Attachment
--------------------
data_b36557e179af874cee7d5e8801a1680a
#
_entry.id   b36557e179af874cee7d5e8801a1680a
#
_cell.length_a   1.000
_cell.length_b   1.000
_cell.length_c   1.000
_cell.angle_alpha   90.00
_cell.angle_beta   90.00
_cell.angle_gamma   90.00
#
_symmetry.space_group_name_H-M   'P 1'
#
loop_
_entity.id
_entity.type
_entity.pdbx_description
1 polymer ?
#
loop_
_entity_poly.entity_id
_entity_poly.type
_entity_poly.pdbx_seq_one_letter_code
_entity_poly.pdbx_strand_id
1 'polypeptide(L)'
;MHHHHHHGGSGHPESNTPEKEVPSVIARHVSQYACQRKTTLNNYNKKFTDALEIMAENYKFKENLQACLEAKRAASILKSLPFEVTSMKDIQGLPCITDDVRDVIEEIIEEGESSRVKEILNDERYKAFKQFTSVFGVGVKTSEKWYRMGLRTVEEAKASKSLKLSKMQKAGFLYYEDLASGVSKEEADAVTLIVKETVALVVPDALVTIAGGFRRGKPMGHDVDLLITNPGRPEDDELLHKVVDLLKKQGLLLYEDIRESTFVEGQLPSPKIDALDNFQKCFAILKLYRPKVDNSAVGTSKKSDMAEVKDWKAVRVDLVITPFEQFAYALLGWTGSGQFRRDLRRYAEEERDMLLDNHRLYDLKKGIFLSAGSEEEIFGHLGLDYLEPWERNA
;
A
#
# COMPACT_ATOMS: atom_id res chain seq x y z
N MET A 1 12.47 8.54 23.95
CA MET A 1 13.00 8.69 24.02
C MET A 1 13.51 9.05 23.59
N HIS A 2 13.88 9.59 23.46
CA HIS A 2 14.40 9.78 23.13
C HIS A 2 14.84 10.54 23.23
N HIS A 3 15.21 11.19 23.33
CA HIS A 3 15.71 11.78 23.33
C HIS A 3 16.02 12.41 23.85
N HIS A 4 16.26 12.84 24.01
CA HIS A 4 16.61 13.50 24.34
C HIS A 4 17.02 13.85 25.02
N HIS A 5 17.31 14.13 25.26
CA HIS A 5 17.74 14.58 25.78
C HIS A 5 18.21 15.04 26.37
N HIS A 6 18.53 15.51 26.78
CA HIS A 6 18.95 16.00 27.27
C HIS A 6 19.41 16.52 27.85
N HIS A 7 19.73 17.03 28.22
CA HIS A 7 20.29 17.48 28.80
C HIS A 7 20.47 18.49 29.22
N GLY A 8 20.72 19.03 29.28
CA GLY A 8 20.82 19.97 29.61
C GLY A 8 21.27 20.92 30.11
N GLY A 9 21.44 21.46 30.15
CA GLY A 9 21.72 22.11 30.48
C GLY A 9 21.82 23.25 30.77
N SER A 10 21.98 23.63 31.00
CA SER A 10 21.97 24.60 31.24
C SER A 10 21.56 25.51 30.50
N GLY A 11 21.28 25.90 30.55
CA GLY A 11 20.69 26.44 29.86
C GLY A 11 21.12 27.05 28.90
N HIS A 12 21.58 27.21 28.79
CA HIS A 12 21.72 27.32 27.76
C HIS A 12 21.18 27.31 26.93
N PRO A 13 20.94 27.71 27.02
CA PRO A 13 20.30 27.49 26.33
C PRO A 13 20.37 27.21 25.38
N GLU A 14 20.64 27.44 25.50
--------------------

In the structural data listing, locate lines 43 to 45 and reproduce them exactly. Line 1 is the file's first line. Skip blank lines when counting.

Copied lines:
N HIS A 5 17.31 14.13 25.26
CA HIS A 5 17.74 14.58 25.78
C HIS A 5 18.21 15.04 26.37